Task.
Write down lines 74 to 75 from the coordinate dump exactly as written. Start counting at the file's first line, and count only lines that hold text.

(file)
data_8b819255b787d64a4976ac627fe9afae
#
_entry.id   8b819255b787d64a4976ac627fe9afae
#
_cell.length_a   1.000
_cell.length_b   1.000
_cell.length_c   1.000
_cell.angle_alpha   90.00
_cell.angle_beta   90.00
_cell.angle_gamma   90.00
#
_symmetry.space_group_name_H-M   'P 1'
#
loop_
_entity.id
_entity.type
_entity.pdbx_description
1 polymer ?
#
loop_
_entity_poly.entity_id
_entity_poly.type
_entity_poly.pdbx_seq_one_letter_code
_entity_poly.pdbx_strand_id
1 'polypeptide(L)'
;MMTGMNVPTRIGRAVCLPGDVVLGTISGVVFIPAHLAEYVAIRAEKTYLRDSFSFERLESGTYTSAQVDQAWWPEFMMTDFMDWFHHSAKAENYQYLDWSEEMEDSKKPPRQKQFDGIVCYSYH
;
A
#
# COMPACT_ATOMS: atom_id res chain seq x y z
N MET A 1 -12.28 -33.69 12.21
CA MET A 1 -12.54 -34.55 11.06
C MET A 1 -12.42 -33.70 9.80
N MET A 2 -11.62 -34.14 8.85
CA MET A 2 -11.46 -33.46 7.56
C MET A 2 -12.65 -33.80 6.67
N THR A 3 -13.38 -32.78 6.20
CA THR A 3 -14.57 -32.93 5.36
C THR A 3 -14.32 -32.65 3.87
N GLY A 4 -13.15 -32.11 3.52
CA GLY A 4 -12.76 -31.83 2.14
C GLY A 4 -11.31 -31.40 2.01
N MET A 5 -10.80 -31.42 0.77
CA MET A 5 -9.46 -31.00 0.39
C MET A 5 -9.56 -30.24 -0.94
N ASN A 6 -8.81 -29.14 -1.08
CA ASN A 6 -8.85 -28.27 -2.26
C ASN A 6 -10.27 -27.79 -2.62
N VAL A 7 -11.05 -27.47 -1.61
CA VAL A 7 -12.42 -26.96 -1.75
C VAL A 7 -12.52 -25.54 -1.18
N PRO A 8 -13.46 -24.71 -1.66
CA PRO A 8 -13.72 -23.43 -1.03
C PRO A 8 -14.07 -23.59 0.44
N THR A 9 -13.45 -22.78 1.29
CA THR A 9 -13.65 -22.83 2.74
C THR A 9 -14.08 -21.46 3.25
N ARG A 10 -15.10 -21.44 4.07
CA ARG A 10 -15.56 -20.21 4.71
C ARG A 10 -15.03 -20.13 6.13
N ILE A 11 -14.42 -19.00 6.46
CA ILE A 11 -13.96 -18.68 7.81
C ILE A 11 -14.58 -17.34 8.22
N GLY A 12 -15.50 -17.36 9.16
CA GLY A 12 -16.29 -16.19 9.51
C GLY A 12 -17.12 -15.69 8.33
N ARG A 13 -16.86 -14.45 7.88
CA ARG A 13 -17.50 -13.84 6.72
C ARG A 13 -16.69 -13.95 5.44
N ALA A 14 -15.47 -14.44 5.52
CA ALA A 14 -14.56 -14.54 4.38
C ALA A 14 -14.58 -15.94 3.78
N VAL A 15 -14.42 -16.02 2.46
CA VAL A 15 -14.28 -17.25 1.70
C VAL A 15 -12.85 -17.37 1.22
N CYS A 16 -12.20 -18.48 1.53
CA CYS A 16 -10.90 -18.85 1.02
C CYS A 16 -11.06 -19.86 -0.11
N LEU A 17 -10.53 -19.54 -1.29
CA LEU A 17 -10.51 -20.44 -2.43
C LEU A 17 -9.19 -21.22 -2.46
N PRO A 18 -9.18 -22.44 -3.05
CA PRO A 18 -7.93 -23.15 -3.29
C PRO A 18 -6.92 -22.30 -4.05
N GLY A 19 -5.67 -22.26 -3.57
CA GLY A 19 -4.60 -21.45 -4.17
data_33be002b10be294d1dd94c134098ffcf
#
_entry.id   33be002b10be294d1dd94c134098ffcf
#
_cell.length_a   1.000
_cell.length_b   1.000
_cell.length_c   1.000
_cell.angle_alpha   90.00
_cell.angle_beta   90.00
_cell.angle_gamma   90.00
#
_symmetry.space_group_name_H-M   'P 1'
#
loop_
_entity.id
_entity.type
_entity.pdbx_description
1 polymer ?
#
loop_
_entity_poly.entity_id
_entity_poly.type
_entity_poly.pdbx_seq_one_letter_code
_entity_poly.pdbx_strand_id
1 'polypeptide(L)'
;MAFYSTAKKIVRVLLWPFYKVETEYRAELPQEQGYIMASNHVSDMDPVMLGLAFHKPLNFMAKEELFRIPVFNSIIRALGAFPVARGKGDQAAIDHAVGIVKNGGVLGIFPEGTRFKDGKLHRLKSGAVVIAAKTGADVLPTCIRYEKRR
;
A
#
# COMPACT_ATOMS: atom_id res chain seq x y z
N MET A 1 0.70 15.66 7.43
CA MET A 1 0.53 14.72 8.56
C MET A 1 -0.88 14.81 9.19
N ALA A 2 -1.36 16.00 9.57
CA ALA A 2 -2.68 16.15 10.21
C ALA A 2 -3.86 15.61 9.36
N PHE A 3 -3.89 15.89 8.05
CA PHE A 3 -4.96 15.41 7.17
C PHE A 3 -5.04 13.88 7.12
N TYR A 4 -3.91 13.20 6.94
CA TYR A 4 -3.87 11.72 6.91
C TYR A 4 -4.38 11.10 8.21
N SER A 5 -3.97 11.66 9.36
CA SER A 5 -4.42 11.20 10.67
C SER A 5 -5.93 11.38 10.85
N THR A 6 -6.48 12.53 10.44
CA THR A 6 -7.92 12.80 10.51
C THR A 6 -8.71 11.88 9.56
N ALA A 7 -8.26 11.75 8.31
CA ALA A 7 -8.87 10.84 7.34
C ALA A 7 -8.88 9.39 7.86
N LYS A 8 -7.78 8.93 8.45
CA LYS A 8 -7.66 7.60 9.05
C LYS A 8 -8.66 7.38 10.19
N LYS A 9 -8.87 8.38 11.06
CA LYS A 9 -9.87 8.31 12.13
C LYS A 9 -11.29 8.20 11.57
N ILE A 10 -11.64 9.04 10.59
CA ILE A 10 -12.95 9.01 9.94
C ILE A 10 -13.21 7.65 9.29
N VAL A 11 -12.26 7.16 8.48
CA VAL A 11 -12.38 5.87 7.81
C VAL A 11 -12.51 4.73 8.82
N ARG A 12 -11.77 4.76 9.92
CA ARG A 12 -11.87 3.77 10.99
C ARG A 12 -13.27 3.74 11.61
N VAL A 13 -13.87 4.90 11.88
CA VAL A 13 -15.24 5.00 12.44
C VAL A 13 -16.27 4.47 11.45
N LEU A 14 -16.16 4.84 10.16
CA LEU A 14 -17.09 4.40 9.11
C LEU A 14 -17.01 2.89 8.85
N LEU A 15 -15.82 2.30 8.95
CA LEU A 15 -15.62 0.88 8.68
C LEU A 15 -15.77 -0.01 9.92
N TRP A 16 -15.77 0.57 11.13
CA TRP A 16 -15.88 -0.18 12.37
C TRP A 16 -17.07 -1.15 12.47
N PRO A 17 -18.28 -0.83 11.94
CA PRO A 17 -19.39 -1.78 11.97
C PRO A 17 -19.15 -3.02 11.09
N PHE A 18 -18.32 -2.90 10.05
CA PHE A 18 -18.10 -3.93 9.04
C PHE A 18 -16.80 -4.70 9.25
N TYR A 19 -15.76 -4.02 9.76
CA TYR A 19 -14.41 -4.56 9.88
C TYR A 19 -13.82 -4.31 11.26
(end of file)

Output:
CA VAL A 15 -14.28 -17.25 1.70
C VAL A 15 -12.85 -17.37 1.22